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September 2022 (Volume 31, Number 8)
100 colloquia and 4,000 attendees later, the coalition counts its successes.
By Tawanda W. Johnson | August 8, 2022
When the Physicists Coalition for Nuclear Threat Reduction formed two years ago, Stewart C. Prager, co-founder of the organization, was cautiously optimistic about its future.
Fast forward to today, and the coalition has achieved more than Prager thought possible. Among its accomplishments: The organization has held more than 100 colloquia on nuclear weapons, reaching more than 4,000 attendees. Membership has grown to about 850 people, and members have participated in three advocacy campaigns aimed at ensuring that explosive nuclear testing does not resume, extending the New START treaty, and enacting a no-first-use policy.
“My expectations have been exceeded,” said Prager, professor of astrophysical sciences at Princeton University and member of the Program on Science and Global Security, about the coalition’s success.
The organization is wrapping up its partnership with APS, per guidelines outlined by the APS Innovation Fund, which supported the organization. The Carnegie Corporation also funded the coalition, and its support will continue beyond October 2022.
The coalition was launched to inform, engage, and mobilize the US physics community around the dangers of the world’s nuclear weapons, and to build a network of scientist-advocates for nuclear arms control and disarmament policies. More than half the coalition's members are early-career scientists, including students, postdocs, and junior faculty members.
“[Early-career physicists] have latched onto this issue, despite an overload of major issues confronting them, as well as their lack of exposure to the Cold War,” said Prager. “They fully appreciate the threat and opportunity as physicists to make a difference.”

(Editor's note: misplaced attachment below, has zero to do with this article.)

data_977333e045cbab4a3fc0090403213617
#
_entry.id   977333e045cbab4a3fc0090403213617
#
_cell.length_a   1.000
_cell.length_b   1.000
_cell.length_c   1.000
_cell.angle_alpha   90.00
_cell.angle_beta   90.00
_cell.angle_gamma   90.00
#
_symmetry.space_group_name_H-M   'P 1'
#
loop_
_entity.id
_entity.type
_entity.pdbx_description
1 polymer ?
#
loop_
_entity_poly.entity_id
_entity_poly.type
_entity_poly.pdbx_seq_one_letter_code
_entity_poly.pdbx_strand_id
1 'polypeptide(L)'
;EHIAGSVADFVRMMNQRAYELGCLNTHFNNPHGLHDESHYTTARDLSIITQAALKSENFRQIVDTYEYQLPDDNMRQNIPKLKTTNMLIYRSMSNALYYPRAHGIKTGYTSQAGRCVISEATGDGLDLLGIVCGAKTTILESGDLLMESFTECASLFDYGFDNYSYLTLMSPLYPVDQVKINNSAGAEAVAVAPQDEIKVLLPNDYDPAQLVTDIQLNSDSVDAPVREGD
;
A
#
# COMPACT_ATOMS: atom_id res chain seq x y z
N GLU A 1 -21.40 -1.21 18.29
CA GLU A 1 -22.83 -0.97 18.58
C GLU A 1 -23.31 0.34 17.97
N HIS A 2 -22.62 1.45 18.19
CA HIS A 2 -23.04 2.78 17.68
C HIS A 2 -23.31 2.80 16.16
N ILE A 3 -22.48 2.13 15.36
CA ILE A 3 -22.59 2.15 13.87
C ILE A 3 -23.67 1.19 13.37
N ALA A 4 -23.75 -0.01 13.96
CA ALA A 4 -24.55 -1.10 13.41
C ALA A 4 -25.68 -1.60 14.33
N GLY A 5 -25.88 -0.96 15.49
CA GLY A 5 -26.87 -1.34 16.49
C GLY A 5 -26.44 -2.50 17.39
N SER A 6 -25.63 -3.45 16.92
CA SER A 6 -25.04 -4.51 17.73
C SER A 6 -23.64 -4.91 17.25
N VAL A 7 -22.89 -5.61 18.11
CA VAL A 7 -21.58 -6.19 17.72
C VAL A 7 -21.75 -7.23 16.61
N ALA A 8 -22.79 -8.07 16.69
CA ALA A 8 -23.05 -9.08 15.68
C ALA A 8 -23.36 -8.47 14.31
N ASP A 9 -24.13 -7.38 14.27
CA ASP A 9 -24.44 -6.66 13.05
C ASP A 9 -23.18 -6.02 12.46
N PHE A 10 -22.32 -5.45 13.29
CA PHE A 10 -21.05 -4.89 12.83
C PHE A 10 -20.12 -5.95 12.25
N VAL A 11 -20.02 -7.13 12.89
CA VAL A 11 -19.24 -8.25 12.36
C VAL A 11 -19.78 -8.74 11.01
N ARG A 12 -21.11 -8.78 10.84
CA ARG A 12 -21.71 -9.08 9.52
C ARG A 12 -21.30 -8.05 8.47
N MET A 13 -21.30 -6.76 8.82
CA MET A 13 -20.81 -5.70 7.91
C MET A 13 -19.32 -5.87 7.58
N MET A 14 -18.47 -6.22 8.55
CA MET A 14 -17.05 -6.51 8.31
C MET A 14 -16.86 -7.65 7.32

One of the coalition’s first advocacy activities was to push, along with many other arms control organizations, for a five-year extension of the New Strategic Arms Reduction Treaty (New START) between the US and Russia. Advocates sent more than 175 letters to Congress. In early 2021, the Biden Administration extended New START through 2026, maintaining the current arms control regime and providing both governments time to negotiate a future agreement.
“[APS Government Affairs staff] provided guidance and execution in both advocacy and communication with coalition members,” said Prager.
The coalition’s Next Generation Fellowship saw major achievements, too. The fellowship sought to diversify and strengthen participation of graduate students, postdocs, and early-career scientists and engineers, especially women and members from underrepresented groups—and so far in 2022, the coalition has more than doubled its number of fellows.
“During the fellowship, I met other scientists who were interested in policy and who actually worked on it, so my interest in policy became more attainable as a career option,” said Barbara Cruvinel Santiago, a PhD candidate at Columbia University and previous Next-Generation fellow. She has analyzed how Brazilian nuclear policy has evolved since the 1950s and why the country’s nuclear policy changed dramatically in the last few years.
Angela DiFulvio, assistant professor at the University of Illinois–Urbana-Champaign, who serves as chair of the Next-Generation Fellowship, said she was pleased to see a three-fold increase in applications since last year.
“The enthusiasm of physics students and early-career scientists for the work of the coalition is a tangible sign of the success of the colloquia,” she said. “For me, it is inspiring to work with the fellows and their mentors and see the growth of a vibrant and diverse community of informed advocates on the nuclear weapon threat and its reduction.”
As for the coalition’s future, the organization has formed a new partnership with the Arms Control Association to help further its goals. Prager explained the coalition will try to reach more physicists and other physical scientists, such as nuclear engineers, astronomers, and geophysicists. The organization also seeks to expand its advocacy initiatives and partner with physicists from other nations on the global nuclear issue.
“APS is proud of the work the coalition has accomplished, especially establishing scientist-advocates who can better navigate nuclear issues within a science policy context,” said Francis Slakey, APS Chief External Affairs Officer.
Tawanda W. Johnson is APS Senior Public Relations Manager.
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